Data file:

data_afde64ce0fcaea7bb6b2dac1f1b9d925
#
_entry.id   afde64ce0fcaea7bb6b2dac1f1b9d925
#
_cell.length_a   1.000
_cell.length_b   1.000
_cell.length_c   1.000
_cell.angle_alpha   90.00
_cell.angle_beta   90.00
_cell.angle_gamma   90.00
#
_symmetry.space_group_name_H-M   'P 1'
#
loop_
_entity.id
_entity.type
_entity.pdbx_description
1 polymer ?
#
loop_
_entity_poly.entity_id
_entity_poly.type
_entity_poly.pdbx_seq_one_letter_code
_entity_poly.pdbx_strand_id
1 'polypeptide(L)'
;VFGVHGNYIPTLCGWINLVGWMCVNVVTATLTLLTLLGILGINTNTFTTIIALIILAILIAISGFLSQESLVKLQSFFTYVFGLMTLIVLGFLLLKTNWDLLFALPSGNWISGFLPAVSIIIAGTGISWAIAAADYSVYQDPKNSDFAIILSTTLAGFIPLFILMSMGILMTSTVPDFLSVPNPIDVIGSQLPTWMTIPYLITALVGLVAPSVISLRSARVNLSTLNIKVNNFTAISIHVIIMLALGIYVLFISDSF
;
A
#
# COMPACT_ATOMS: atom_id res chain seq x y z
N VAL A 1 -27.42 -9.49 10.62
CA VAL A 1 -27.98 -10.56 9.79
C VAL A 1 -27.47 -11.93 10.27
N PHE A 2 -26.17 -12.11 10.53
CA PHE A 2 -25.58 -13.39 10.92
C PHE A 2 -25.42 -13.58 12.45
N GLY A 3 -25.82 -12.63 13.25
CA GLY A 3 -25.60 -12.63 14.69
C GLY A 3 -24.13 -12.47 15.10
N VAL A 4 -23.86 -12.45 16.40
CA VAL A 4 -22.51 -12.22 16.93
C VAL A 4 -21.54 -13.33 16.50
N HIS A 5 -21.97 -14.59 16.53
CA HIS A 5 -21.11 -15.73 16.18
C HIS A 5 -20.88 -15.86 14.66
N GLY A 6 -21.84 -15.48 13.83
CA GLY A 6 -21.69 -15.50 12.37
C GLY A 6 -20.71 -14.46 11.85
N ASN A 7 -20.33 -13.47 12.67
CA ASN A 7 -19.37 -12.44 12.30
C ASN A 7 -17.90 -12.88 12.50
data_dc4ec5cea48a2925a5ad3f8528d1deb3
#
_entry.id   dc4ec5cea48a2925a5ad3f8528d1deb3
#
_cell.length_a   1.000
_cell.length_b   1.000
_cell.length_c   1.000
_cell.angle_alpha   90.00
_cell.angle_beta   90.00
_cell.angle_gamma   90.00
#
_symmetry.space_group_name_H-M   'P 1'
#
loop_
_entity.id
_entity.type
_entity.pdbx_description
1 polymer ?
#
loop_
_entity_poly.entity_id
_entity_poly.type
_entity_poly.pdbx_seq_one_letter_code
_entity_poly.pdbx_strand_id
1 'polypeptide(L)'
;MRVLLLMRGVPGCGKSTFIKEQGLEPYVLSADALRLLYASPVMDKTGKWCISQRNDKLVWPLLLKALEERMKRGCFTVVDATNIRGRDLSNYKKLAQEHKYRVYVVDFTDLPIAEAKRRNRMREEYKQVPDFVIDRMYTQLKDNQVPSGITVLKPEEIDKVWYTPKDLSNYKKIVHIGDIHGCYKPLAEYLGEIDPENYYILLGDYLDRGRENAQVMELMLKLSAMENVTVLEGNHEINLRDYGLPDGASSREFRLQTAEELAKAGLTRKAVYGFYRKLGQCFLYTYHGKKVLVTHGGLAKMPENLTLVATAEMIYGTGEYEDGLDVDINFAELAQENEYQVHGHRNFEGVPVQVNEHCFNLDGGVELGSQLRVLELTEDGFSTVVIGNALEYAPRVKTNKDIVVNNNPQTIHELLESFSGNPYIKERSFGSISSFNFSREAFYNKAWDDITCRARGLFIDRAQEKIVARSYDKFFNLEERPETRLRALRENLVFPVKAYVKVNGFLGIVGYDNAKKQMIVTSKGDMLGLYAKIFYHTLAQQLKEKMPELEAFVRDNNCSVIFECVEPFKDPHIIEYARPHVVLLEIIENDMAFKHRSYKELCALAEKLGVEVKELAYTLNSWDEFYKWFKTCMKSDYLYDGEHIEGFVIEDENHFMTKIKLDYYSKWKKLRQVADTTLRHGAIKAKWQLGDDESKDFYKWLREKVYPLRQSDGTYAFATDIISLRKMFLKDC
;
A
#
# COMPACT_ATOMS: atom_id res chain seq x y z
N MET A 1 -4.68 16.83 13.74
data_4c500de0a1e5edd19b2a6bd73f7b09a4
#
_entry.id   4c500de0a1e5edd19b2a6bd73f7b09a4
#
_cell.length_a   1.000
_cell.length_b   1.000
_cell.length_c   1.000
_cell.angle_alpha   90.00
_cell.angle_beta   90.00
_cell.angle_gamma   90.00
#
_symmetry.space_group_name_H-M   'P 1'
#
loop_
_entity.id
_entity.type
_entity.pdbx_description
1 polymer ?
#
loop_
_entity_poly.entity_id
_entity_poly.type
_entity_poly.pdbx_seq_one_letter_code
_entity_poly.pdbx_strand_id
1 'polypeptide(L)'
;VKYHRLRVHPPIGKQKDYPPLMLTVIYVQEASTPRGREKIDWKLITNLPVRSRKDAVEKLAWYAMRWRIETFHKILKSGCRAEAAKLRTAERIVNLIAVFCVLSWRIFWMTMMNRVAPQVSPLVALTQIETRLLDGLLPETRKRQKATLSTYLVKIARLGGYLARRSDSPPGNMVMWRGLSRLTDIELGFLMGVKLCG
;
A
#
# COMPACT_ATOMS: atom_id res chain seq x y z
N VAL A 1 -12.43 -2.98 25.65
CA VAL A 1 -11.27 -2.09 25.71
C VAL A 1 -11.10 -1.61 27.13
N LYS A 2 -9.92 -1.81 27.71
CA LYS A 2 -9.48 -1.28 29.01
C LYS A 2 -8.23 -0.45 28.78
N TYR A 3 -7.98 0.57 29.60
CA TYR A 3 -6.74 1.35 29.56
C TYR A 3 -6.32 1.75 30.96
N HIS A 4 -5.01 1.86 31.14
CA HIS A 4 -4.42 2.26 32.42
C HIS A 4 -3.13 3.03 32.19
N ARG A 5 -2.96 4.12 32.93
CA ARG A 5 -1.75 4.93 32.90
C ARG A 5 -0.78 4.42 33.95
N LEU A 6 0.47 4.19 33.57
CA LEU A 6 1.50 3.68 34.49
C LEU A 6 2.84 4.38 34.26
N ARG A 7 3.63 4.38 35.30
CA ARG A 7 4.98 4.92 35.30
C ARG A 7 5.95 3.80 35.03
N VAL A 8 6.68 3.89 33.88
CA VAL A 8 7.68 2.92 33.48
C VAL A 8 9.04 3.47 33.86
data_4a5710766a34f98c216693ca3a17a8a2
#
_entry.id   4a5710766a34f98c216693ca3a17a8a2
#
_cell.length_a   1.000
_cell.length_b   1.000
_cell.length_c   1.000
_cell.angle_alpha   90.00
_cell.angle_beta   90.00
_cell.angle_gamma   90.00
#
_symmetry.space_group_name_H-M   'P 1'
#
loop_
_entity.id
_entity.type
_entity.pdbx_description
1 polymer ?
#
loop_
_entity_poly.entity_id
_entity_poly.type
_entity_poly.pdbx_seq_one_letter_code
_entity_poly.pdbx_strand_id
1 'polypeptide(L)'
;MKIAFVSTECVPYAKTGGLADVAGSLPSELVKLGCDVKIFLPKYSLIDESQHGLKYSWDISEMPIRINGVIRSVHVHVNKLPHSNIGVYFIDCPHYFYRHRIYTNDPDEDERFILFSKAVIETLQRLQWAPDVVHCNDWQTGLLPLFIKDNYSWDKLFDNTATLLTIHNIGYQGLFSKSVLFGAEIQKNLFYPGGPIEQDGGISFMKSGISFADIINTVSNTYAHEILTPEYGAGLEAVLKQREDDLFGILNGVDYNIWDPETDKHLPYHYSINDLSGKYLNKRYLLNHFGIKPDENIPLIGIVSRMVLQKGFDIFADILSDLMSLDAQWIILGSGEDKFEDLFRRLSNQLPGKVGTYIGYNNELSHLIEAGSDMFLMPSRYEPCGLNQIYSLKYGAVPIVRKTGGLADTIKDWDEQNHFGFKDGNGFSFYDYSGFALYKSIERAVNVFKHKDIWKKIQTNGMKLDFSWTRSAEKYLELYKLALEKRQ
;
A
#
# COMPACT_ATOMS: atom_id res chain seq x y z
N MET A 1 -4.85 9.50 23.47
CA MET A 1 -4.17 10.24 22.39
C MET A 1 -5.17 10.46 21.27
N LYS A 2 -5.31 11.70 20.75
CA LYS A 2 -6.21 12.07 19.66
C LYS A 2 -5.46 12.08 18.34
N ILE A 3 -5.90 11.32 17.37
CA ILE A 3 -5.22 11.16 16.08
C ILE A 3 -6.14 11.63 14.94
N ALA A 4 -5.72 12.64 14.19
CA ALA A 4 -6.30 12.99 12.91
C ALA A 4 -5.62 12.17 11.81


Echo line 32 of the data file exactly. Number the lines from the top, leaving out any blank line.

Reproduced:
CA VAL A 1 -27.98 -10.56 9.79